How we're funded
The majority of our funding for our operating activities comes from rents, service charges and fees that are levied on our residents and service users. New housing and care developments are funded using a mixture of public grants, when these are available, loan finance and sales.
We are committed to:
- providing good quality homes for people in need;
- managing and maintaining homes to high standards;
- offering a range of services;
- responding to individuals' needs and changes in circumstances.
We are also committed to telling you how we have performed in key service areas and comparing our performance to other housing associations who are delivering the highest standard of service across the country (called the ‘top quartile housing associations).
How we define value for money
Value for money is about making sure that we make our resources (people, money, properties) work as hard as possible for the benefit of our residents. This includes:
- economy – careful use of resources to save expense, time or effort;
- efficiency – delivering the required level of service for lower cost, less time or less effort;
- effectiveness – delivering a better service or getting a better return for the same amount of expense, time or effort.
Our value for money strategy
We have a strategy and guidance for staff setting out how we will deliver value for money. The main elements are:
- ensuring value for money is a key part of our strategic plan;
- preparing the financial and service-based business plans, setting out how we allocate resources in line with the strategic plan objectives;
- the annual budget-setting process, in which budget holders and the executive agree savings and opportunities to increase income against our strategic objectives;
- annual benchmarking of our housing business using Housemark and our registered care service using Fair Price for Care, a model developed by us;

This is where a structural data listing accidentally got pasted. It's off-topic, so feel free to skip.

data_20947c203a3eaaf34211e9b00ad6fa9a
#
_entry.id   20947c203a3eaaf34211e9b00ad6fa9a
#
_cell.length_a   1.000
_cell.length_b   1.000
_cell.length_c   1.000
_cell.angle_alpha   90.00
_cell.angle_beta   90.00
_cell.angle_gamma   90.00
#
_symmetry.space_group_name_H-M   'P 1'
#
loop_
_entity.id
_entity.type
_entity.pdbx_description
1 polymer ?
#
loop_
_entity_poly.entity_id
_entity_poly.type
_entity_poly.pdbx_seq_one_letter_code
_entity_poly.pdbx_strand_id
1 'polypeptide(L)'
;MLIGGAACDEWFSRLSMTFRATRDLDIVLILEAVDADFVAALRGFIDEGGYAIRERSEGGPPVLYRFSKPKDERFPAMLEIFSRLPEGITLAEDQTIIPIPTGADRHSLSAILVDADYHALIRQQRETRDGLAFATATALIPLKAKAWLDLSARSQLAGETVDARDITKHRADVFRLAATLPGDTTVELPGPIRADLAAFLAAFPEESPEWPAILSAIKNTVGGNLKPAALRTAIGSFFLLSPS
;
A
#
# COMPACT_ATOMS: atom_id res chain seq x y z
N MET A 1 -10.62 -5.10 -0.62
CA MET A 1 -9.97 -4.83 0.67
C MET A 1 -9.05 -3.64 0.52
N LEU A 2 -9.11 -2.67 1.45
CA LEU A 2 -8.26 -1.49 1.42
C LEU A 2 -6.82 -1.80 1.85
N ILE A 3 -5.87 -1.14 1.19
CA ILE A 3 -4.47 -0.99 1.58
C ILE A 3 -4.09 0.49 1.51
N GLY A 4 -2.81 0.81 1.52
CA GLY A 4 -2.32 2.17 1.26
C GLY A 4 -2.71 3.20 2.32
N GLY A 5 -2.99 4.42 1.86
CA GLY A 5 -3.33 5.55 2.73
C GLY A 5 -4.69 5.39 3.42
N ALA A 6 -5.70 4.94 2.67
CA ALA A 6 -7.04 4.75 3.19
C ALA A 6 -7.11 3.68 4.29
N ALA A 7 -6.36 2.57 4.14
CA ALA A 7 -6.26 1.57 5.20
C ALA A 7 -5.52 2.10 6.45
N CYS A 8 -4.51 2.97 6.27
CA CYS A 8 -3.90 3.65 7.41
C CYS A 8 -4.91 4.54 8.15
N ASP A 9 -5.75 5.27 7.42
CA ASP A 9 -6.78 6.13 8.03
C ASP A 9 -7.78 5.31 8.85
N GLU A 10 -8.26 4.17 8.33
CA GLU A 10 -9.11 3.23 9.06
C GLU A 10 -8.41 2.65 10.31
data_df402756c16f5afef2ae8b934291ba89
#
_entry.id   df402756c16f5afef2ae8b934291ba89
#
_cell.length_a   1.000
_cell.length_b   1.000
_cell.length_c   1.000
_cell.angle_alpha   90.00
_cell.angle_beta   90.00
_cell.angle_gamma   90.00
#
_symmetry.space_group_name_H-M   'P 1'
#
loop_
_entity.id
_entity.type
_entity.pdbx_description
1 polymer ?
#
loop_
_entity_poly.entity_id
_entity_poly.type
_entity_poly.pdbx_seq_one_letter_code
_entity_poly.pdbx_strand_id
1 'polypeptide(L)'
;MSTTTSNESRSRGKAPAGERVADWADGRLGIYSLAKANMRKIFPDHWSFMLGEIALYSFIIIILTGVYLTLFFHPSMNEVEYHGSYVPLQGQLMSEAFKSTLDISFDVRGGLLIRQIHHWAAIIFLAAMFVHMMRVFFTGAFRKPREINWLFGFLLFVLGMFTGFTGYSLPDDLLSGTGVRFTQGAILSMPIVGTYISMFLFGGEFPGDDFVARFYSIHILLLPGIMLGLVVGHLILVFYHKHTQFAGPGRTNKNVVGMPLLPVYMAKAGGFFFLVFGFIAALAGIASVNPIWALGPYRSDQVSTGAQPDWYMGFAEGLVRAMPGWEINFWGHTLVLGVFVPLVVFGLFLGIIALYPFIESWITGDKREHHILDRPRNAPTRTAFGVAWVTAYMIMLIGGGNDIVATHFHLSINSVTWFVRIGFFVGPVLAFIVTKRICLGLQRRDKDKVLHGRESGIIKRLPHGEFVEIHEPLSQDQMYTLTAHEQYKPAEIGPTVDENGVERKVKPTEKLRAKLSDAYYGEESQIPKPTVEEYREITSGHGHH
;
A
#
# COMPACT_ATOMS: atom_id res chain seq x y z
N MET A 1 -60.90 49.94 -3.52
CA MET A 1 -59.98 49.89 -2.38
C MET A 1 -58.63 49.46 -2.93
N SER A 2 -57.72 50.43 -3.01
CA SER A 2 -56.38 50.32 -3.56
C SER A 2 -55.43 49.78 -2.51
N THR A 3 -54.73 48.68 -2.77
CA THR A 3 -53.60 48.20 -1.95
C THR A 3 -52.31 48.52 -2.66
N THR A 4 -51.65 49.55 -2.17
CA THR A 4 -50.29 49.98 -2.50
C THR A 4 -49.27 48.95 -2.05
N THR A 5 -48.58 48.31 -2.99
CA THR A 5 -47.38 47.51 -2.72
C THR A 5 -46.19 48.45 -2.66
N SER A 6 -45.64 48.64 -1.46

- our asset management strategy, setting out current and future use of land and property, including disposal of non-strategic assets, with funds invested in improvements to existing stock or used to develop new homes.
Staff and residents are involved in producing the strategy, and staff in implementing it. However, the real work on value for money occurs within our day-today operations where we use a variety of methods to ensure that we consider the dimensions of value, and work to improve them.
Governance of value for money
It is the role of the Joseph Rowntree Housing Trust Board and Trustees to provide strategic direction and leadership on the subject of value for money, as evidenced by board involvement in approving and monitoring the delivery of the business plan and financial performance, with quarterly scrutiny of performance; and including value for money as a mandatory consideration of every report going to board and trustee committees.
Involvement of residents in monitoring costs and service performances is an important element of our value for money strategy. The resident scrutiny panel undertakes service audits and reports recommendations to the Board. Residents are also involved in scrutiny of costs and services in other community-based forums. We provide training to support them in improving the quality of their considerations.
Staff-led service reviews
We have a cross department staff value for money group which uses its combined skills to undertake a programme of reviews into things such as the way we manage recruitment and the cleaning service for care schemes.
How we deliver value for money
Some examples of how we achieve value for money are:
- ensuring the homes we design are adaptable to reduce future costs;
- reducing the running and heating costs of homes by building energy efficient buildings and retro-fitting our existing homes;
- supporting independent living, backed up by access to domiciliary, residential and nursing care to reduce costly and traumatic admission and time in hospital;